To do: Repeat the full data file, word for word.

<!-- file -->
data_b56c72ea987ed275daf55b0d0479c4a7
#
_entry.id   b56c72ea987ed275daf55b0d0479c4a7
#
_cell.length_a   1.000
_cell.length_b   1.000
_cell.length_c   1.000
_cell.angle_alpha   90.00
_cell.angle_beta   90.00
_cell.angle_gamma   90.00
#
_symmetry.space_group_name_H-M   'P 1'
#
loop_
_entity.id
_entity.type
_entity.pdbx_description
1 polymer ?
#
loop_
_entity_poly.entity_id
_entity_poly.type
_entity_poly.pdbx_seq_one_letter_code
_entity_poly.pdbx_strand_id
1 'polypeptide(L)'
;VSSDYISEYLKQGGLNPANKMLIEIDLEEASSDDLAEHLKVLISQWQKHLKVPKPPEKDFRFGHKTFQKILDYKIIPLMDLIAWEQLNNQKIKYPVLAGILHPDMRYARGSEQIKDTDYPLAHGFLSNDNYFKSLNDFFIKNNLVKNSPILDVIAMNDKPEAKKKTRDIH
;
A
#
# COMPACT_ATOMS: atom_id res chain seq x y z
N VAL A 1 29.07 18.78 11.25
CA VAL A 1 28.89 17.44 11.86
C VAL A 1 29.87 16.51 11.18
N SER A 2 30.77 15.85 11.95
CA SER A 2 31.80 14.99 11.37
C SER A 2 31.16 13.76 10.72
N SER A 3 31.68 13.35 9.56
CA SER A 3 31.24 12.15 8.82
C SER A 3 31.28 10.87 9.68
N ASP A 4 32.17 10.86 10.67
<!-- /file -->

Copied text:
data_b56c72ea987ed275daf55b0d0479c4a7
#
_entry.id   b56c72ea987ed275daf55b0d0479c4a7
#
_cell.length_a   1.000
_cell.length_b   1.000
_cell.length_c   1.000
_cell.angle_alpha   90.00
_cell.angle_beta   90.00
_cell.angle_gamma   90.00
#
_symmetry.space_group_name_H-M   'P 1'
#
loop_
_entity.id
_entity.type
_entity.pdbx_description
1 polymer ?
#
loop_
_entity_poly.entity_id
_entity_poly.type
_entity_poly.pdbx_seq_one_letter_code
_entity_poly.pdbx_strand_id
1 'polypeptide(L)'
;VSSDYISEYLKQGGLNPANKMLIEIDLEEASSDDLAEHLKVLISQWQKHLKVPKPPEKDFRFGHKTFQKILDYKIIPLMDLIAWEQLNNQKIKYPVLAGILHPDMRYARGSEQIKDTDYPLAHGFLSNDNYFKSLNDFFIKNNLVKNSPILDVIAMNDKPEAKKKTRDIH
;
A
#
# COMPACT_ATOMS: atom_id res chain seq x y z
N VAL A 1 29.07 18.78 11.25
CA VAL A 1 28.89 17.44 11.86
C VAL A 1 29.87 16.51 11.18
N SER A 2 30.77 15.85 11.95
CA SER A 2 31.80 14.99 11.37
C SER A 2 31.16 13.76 10.72
N SER A 3 31.68 13.35 9.56
CA SER A 3 31.24 12.15 8.82
C SER A 3 31.28 10.87 9.68
N ASP A 4 32.17 10.86 10.67